Aztec Religion

Doctrines Aztecs beliefs were based in their perception of nature, its time space, and cycles. They were particularly concerned with the destructive aspect of nature, and most of their rituals are means of avoiding the destructive and chaotic forces of nature, and finding harmony within nature. The need to control nature is evident in their calendar systems. They had two calendars which when combined formed a third one. The first calendar, the "Xihuitl", or natural year calendar, was used to measure the agricultural year and provided the basis upon which they performed their ritual to their various gods. The second calendar, the "Tonalpohualli", was a specific religious calendar. The structure of the calendar was based on a combination of number and sign system that determied the fate of everyone depending on the date of their birth. Certain deities were associated with certain days.
The Xihuitl and the Tonalpohualli were combined forming a third calendar that was named Xiuhmolpilli (a bundle of years). The Xiuhmopilli or the calendar round had a cycle of fifty two solar years, the time needed for the two previous calendars to have a coincident beginning. Each period of fifty two years was considered an era at the end of which destruction might take place if sacrifices were not performed.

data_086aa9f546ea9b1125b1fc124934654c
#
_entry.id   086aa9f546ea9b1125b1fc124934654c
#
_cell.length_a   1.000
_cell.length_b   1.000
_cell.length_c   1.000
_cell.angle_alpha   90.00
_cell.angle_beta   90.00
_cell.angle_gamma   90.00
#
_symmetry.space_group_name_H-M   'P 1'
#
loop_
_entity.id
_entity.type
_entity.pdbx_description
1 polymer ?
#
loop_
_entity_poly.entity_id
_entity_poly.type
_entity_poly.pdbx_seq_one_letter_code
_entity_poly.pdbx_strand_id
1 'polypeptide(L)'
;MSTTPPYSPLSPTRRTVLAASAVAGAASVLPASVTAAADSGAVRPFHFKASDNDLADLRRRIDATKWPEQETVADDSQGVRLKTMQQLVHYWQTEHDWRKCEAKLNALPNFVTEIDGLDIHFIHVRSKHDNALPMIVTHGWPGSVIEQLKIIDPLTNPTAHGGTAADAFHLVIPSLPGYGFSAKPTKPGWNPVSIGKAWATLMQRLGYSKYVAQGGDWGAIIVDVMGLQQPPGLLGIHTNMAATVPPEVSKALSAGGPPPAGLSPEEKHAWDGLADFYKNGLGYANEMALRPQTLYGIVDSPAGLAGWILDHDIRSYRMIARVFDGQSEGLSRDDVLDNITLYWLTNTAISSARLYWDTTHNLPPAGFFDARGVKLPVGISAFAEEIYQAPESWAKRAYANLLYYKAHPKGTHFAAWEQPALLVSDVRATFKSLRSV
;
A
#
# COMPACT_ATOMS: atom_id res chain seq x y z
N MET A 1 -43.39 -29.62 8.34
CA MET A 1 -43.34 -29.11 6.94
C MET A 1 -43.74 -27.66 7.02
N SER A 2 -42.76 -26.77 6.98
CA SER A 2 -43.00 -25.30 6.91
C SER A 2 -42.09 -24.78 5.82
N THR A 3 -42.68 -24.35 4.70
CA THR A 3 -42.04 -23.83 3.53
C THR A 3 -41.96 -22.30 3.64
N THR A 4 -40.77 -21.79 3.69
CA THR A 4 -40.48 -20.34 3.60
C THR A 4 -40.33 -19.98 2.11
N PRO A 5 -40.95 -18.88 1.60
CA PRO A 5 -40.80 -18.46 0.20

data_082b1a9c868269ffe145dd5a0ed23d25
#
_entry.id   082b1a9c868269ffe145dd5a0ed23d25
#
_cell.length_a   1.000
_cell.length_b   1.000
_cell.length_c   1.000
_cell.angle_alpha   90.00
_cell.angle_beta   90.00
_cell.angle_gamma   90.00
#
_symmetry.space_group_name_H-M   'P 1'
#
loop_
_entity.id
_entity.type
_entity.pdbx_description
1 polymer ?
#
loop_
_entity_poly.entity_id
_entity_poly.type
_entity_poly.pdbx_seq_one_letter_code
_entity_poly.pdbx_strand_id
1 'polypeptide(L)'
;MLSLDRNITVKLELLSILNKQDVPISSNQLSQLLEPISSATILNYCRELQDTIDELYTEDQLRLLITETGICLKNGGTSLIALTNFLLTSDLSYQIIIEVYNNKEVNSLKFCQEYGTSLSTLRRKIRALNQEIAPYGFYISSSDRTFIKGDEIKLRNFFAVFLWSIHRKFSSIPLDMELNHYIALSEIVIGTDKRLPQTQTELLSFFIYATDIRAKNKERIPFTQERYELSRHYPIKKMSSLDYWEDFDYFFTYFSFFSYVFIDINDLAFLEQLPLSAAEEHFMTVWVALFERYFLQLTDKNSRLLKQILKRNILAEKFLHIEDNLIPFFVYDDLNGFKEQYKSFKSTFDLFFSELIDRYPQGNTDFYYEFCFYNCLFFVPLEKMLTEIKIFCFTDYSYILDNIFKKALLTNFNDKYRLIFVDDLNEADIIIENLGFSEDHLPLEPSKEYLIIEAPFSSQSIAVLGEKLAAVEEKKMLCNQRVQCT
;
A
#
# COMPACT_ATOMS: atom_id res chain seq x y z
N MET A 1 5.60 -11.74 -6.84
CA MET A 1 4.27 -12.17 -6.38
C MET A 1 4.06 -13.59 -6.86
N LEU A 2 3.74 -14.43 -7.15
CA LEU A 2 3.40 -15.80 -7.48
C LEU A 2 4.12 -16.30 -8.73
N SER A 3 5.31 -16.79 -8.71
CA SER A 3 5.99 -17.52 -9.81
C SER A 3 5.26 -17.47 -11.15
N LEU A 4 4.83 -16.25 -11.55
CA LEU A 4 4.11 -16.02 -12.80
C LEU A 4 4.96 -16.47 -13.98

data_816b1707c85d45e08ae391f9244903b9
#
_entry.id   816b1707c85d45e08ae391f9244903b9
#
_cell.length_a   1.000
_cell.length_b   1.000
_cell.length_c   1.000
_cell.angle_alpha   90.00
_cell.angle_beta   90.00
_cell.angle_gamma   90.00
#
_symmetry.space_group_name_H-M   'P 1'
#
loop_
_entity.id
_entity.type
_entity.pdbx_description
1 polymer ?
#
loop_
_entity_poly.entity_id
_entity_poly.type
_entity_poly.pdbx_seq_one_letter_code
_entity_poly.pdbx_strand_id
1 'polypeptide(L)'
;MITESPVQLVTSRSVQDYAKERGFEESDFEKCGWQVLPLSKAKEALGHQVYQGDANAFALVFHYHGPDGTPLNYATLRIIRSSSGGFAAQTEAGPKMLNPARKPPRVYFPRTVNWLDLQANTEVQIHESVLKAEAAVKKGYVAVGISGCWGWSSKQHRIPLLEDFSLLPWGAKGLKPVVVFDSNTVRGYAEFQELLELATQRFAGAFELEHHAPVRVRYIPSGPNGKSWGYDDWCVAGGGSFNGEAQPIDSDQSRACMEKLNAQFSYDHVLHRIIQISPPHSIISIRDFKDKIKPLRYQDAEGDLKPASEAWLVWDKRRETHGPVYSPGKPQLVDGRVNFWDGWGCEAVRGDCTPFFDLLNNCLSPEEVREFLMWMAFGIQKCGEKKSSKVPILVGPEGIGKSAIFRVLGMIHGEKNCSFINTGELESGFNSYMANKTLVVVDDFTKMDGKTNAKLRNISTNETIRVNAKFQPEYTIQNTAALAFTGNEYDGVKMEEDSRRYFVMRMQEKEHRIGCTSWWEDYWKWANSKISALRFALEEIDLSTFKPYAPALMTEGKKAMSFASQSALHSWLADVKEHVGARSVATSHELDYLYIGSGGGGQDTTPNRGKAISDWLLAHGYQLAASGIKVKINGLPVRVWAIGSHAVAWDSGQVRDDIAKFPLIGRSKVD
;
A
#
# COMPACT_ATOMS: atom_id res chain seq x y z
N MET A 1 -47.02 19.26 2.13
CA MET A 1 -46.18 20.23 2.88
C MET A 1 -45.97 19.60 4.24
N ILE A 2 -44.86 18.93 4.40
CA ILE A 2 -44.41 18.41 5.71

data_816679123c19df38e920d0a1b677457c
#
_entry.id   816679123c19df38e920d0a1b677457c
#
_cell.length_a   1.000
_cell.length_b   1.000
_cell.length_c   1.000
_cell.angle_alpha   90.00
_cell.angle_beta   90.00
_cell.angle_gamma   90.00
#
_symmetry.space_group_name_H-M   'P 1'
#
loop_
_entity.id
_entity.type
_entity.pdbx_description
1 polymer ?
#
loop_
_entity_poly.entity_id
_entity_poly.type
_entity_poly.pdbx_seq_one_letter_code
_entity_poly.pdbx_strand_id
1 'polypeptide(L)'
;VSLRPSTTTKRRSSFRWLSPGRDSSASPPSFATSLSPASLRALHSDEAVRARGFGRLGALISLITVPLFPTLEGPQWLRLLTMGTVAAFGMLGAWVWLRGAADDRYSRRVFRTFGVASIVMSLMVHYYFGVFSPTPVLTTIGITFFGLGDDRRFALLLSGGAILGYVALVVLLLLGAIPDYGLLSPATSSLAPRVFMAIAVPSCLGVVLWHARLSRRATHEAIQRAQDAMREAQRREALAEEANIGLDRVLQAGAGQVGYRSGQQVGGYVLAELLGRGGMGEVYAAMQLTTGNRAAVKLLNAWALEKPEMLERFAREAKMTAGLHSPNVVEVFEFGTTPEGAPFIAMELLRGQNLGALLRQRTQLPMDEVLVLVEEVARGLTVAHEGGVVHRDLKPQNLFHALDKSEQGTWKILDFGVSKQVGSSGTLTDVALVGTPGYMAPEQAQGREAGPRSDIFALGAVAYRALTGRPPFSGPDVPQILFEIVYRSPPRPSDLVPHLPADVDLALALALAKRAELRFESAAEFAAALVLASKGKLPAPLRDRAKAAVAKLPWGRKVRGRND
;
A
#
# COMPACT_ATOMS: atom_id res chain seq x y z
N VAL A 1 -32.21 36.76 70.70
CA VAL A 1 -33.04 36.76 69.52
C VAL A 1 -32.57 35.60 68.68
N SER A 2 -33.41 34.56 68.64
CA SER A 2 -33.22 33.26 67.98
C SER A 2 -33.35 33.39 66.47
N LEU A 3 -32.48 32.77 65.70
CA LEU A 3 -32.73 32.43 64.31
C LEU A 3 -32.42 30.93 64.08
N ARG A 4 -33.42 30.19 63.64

The Aztec world was divided into time and space. Concerning time, they believed that the world was divided into five eras, or suns. Each previous era had been governed by one deity and it had ended with the destruction of the elements or phenomena after which it had been named. The Aztec believed themselves to be living in the fifth and last era. This era which they called era of movement would be brought to an end destroyed by earthquakes. after which the world and time would come to an end.
The world was conceived as a flat surface divided into five directions (norht, south, east, west and the center where their capital Tenochtitlán was located). Departing from Tenochtitlán, there was a vertical line with thirteen ascending layers or heavens, and nine layers of underworld all of them ocupied by different deities.
The Aztec pantheon was quite large and varied. There were gods related to the creation of the cosmos, to fertility, regeneration, death, war, and the sacrificial nourishment of the sun. The gods had different roles and were also represented in different ways. The two gods to whom the two most important temples in the Aztec world were dedicated were Huitzlopochtli (the supreme deity of the Aztecs associated with sun and fire) and Tatloc, the rain god, that among other things was associated with fertility.